experiences, hints and tips as we go. The problem is, most people have finished theirs several years ago, and mine is still not finished! The Plan chosen was the Tom Nallen design, 18" span of the Gee Bee Model X, which
was given away with Flying Aces News a few of years ago. It has been a very enjoyable build so
far - a nice light design of a charming little aircraft. The airframe without tissue weighed just 9 grams.
Some more progress to report now (May 2004) as the airframe is covered, and I have even managed
to carve one of those tricky wing fillets. Shame I have now got to do another one and make it look
identical to this one. Who knows, maybe I will actually get it finished this year!
This is how far I got with my second attempt to join in with a build
for the ffcookup group. The kit is the Golden Age Reproductions 20"
span Fokker D.VII, which is an old Scientific design from before the
war. Very light design, as you can see (e.g. 1/16" square trailing
edge), with the potential to be a real floater.
You may notice one non-standard Fokker D.VII feature, namely the two
cockpits. This is because I will be finishing mine as a post war
Belgian civil machine that was used for giving joy rides.
This is the DPC models kit, which I started for another cookup on the Small Flying Arts site.
Again, long after the cookup is finished, my model isn't!
I managed to get the two bottom wings and one of the upper ones done, and even covered one of them. I modified the kit design to add scale rib spacing,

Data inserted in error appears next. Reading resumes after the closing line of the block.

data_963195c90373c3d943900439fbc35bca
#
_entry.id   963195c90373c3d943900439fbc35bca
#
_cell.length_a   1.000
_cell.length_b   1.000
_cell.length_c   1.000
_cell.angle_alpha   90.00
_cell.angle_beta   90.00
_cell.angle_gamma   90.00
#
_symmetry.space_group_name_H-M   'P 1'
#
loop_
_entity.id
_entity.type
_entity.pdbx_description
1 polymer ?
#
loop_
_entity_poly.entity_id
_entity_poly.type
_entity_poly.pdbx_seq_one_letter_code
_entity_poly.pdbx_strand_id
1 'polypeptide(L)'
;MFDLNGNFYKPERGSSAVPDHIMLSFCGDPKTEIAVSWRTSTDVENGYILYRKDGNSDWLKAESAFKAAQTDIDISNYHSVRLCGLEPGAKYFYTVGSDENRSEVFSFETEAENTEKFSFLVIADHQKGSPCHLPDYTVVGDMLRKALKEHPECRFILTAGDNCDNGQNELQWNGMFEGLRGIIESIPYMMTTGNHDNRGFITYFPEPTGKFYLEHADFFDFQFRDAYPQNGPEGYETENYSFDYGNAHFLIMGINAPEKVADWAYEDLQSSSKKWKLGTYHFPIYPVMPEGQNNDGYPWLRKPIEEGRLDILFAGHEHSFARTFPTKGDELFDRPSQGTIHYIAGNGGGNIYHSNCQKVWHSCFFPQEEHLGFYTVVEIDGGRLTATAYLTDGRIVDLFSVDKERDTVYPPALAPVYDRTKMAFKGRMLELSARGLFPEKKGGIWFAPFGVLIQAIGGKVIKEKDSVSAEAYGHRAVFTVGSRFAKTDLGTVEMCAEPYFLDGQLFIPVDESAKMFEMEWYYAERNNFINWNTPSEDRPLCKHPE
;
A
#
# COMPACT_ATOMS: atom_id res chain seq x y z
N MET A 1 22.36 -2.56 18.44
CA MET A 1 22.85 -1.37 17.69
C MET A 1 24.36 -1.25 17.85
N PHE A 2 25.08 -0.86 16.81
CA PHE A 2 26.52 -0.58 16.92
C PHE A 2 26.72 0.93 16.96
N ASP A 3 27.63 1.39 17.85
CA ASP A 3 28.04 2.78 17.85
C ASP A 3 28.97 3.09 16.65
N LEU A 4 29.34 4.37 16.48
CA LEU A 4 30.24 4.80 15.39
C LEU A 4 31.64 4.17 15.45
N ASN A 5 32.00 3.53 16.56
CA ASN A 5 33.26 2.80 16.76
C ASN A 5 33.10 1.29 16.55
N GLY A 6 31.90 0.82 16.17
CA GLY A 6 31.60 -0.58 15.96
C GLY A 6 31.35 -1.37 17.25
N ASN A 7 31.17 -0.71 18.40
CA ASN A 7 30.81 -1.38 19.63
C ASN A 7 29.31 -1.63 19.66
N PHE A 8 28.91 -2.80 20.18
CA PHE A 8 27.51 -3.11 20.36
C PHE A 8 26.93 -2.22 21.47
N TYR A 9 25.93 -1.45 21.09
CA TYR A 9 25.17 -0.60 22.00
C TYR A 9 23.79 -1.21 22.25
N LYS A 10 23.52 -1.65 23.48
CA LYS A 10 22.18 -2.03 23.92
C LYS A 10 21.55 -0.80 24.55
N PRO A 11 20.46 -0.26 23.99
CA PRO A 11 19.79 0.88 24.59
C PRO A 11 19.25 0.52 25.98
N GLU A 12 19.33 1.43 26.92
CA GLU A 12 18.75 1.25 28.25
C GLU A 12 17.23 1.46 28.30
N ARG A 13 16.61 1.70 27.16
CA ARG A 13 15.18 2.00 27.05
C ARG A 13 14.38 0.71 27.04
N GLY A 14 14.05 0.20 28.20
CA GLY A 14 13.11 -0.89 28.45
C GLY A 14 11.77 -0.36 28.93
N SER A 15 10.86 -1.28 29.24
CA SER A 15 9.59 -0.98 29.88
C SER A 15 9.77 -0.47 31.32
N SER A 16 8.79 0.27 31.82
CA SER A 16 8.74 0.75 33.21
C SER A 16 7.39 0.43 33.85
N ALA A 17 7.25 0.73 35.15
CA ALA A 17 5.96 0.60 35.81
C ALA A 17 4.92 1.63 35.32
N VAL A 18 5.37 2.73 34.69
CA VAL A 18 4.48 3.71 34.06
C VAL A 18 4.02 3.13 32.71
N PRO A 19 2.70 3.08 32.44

and separated the ailerons.
The Esaki tissue
has been printed with five colour lozenge on my ink jet printer. To improve opacity the upper surface is chalked on the rear with
light grey pastel chalk, and the lower lozenge with white chalk. The rib tapes (also chalked tissue) were added afterwards.
Some progress to report in December 2005, as for no obvious reason I got renewed enthusiasm for this project. You can see there is now a fuselage and a complete upper wing, plus the tail surfaces.
These latter were scratch built using the Windsock Datafile drawings as a guide, and feature laminated outlines. Rudder and elevators are hinged with soft wire.
The complex lower wing fairings are a distinctive feature of the type, and rather than use paper fairings as suggested in the kit, I have tried to carve them from soft balsa block, let in between the formers and the 1/32" ply root ribs.
The saga continues! I cannot believe how fast a year can go past. Here we are in December 2006, and the model staggers slightly closer to the finish line.
The fuselage has been covered and airbrushed, as have the tail surfaces.
To get the slightly
fuzzy colour demarkations on the fuselage I used "sausages" of blue tac, with masking tape attached to the top of the blue tac outboard of the area to be painted.
The paint spray gets slightly under the radiused edge of the "sausage" giving a softish edge. If you owned a finer airbrush than mine, you could of course do it freehand.
Skyleada North American YF-100 Super Sabre
As you can see from the plan, this old Skyleada design is not overendowed with stringers, and begs the question, just how many sticks
of balsa do you need to reproduce a round fuselage?
One thing I could not live with was the square lower corners of the air intake, so I added a pair of stringers instead of just one, which
allowed me to break the corner. I also added a hollow laminated intake, which as well as looking more realistic, also gives you somewhere
convenient to hide noseweight.
Uncovered fuselage and wings show fairly light structure. Note some sheet in-filling round the nose, and under the canopy and spine.
Just the canopy and spine to add now. Test glides in the garden showed it to be very nose heavy (like the Skyleada Mystere was) so